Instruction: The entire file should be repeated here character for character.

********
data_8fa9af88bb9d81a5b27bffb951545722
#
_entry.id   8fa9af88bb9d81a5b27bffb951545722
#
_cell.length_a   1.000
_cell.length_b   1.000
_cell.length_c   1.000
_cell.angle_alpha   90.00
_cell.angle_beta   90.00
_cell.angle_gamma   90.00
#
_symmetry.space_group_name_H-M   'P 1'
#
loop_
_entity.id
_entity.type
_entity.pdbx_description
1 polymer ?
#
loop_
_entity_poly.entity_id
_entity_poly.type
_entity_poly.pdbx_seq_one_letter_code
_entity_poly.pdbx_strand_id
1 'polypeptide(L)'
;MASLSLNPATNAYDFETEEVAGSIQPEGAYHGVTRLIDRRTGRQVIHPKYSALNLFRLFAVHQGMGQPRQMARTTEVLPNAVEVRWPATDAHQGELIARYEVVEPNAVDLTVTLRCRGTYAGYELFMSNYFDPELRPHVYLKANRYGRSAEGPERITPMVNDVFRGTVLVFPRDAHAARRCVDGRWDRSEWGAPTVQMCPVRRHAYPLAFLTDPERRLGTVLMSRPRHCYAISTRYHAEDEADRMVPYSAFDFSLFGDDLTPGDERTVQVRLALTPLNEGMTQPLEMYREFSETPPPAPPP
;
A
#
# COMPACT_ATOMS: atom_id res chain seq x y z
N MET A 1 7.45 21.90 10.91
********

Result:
data_8fa9af88bb9d81a5b27bffb951545722
#
_entry.id   8fa9af88bb9d81a5b27bffb951545722
#
_cell.length_a   1.000
_cell.length_b   1.000
_cell.length_c   1.000
_cell.angle_alpha   90.00
_cell.angle_beta   90.00
_cell.angle_gamma   90.00
#
_symmetry.space_group_name_H-M   'P 1'
#
loop_
_entity.id
_entity.type
_entity.pdbx_description
1 polymer ?
#
loop_
_entity_poly.entity_id
_entity_poly.type
_entity_poly.pdbx_seq_one_letter_code
_entity_poly.pdbx_strand_id
1 'polypeptide(L)'
;MASLSLNPATNAYDFETEEVAGSIQPEGAYHGVTRLIDRRTGRQVIHPKYSALNLFRLFAVHQGMGQPRQMARTTEVLPNAVEVRWPATDAHQGELIARYEVVEPNAVDLTVTLRCRGTYAGYELFMSNYFDPELRPHVYLKANRYGRSAEGPERITPMVNDVFRGTVLVFPRDAHAARRCVDGRWDRSEWGAPTVQMCPVRRHAYPLAFLTDPERRLGTVLMSRPRHCYAISTRYHAEDEADRMVPYSAFDFSLFGDDLTPGDERTVQVRLALTPLNEGMTQPLEMYREFSETPPPAPPP
;
A
#
# COMPACT_ATOMS: atom_id res chain seq x y z
N MET A 1 7.45 21.90 10.91